The Normative Dimension of Transdisciplinary Cooperation

By Johanna Vogel, Francisco Porras, Michael P. Schlaile, Veronica Hector, Christina Plesner Volkdal, Zhiqi XuNew Rhythms of Development blog series

In times of rising inequalities, geopolitical shifts, and complex crises, transdisciplinary cooperation is needed more than ever to support the path of just transformations. 

Although most people would agree that any deep structural transformation should take place in a just and equitable manner, the idea of “justice“ in transformations is deeply normative and involves conflicting worldviews, contested pathways, and different interests. Transformation for its part means changing structures, changing cultures, and changing practices. A culture of transformation is, among others, also constituted by values, which are supposed to give meaning to action.

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Embrace or Reject? Decoding Indigenous Perspectives on Development Programmes

By Léna ProuchetNew Rhythms of Development blog series

Entrepreneurship has become one of the main strategies used by international organisations and NGOs to promote sustainable development in the Global South. This approach has been highly criticised and deemed unfit to address structural issues underlying poverty. Such criticism has also been rooted in case studies of indigenous and local communities rejecting “development” initiatives. This blog post, based on field work in the Peruvian Amazon, reveals a nuanced perspective on the relationship between local communities and “entrepreneurship for development” projects. It shows how locals leverage projects to access new resources that fulfil basic needs and achieve aspirations for a better lifestyle, while still giving importance to some aspects of their traditional lifestyle.

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Towards Structural Changes for Building Responsible Academic Partnerships

By Roseanna Avento, Kelly Brito and Susanne von ItterNew Rhythms of Development blog series

We are time overdue for an examination of global development using different lenses and engaging more diverse voices.  Institutions in global development must shift and broaden their horizons to recognise that global inequalities, exclusion and injustices also affect academic development work. In this spirit, EADI and the Finnish University Partnership for International Development (UniPID) are involved in an ongoing dialogue and reflection process on the structural changes that are needed to enable a shift towards more responsible and equitable academic partnerships between the Global North and Global South.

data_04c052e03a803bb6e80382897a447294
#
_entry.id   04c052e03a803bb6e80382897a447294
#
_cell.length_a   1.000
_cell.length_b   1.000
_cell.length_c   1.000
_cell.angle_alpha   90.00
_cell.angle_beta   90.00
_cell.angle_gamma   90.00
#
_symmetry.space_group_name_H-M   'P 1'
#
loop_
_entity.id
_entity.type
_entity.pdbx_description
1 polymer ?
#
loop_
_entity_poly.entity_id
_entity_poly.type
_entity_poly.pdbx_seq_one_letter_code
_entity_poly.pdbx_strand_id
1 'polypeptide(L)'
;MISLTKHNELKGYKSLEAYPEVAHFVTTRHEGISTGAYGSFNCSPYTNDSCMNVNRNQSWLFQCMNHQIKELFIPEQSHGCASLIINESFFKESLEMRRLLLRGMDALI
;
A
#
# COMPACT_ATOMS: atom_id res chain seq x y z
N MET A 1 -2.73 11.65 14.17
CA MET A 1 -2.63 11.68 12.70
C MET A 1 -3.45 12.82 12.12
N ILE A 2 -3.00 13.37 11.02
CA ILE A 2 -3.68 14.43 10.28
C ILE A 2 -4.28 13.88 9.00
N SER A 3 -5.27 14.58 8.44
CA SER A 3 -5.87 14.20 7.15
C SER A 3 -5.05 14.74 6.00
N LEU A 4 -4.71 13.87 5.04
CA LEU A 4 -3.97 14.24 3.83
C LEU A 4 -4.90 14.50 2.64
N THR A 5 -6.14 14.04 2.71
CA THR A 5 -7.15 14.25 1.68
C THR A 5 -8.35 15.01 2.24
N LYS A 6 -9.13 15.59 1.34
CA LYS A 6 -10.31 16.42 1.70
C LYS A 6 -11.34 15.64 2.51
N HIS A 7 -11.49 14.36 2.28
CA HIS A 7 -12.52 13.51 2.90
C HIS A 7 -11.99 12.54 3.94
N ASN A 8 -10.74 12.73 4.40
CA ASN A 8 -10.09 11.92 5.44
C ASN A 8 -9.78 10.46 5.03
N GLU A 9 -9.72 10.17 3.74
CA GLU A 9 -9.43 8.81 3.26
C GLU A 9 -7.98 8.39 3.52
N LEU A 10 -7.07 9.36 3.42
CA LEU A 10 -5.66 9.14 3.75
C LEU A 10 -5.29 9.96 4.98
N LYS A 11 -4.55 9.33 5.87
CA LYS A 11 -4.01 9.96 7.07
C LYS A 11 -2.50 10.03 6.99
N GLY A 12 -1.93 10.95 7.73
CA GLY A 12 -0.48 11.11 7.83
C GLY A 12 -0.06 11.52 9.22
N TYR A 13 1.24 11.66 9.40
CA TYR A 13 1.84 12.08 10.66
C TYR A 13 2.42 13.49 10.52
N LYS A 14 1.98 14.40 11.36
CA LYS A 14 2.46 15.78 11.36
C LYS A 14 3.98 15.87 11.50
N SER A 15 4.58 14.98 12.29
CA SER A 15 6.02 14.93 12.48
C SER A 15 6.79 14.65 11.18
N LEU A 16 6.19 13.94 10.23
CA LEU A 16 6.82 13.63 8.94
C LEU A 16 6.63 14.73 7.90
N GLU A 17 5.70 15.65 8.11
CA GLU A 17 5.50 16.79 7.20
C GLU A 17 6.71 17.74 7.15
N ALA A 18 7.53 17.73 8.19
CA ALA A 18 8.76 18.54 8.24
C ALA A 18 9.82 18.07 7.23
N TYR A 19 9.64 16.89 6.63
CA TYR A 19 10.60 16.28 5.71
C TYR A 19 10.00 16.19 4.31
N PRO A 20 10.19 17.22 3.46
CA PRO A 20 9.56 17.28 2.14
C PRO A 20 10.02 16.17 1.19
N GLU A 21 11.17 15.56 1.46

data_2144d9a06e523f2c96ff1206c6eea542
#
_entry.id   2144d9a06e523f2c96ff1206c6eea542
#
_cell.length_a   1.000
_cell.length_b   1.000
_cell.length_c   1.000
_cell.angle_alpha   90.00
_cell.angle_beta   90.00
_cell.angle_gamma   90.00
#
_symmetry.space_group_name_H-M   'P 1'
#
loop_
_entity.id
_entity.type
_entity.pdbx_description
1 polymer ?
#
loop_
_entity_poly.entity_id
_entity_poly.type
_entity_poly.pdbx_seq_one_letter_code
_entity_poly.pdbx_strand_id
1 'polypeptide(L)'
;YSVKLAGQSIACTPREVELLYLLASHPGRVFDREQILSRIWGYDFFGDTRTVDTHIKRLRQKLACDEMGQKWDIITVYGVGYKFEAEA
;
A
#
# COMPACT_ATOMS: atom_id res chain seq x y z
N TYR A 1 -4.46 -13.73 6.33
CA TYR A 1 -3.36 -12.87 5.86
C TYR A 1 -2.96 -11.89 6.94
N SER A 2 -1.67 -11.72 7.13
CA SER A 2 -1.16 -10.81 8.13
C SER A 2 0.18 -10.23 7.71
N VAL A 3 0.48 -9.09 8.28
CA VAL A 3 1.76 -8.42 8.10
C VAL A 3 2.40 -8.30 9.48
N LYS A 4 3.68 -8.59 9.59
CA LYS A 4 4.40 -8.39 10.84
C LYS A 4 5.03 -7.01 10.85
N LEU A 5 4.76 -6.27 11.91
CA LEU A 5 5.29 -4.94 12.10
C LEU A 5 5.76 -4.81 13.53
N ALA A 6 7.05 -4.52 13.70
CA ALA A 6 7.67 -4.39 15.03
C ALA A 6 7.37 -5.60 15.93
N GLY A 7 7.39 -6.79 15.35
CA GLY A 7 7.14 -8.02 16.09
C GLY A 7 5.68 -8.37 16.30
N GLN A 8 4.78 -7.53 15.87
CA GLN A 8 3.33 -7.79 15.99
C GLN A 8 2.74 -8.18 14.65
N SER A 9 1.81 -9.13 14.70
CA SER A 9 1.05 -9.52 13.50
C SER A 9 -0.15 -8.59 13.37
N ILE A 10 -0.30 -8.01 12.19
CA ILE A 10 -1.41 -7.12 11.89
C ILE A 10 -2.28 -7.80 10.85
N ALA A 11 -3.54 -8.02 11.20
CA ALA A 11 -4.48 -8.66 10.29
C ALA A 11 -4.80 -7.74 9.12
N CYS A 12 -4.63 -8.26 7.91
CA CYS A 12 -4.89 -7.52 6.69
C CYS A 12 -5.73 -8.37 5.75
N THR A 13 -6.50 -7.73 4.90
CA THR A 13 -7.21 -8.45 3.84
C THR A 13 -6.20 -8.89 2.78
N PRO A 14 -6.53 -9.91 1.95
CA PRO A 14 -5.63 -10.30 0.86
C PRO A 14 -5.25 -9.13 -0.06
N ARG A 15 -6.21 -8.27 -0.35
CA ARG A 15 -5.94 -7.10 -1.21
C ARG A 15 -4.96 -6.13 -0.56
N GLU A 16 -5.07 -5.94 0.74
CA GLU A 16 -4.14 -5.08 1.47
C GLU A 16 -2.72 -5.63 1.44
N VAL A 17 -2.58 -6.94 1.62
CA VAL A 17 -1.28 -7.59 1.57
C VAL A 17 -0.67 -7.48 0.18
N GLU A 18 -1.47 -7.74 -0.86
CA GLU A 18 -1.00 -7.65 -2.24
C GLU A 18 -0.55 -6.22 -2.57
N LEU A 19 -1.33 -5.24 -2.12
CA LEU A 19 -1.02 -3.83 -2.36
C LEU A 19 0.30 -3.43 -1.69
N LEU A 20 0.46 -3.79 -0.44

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The complex present and future of urban centres

By Tazviona Richman Gambe and Betty AdochNew Rhythms of Development blog series

As urbanisation continues to surge, especially in the Global South, it is essential to address the myriad issues that contemporary cities face. The recent EADI/CEsA Lisbon Conference provided a platform to consider urban challenges and possible solutions. We attended three panels, each with thought-provoking discussions on different urban issues. Three main themes emerged from these panels:

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What Is a “Development” Research Project? Transforming Ideas of Development through Development Research

By Mette Fog Olwig, Jacob Rasmussen, Lone Riisgaard, Christine Noe, Geetika Khanduja, Peter Taylor, Herbert Hambati, Lisa Ann Richey, Chris Büscher and Paola MinoiaNew Rhythms of Development blog series

Development Studies has long operated with binaries such as “developed/developing” and “traditional/modern” that foster implicit assumptions of Northern superiority. As a result, research projects taking place in so-called “developing countries” tend to ask different research questions and use different methods leading to types of theories that differ from those concerning so-called “developed countries.”

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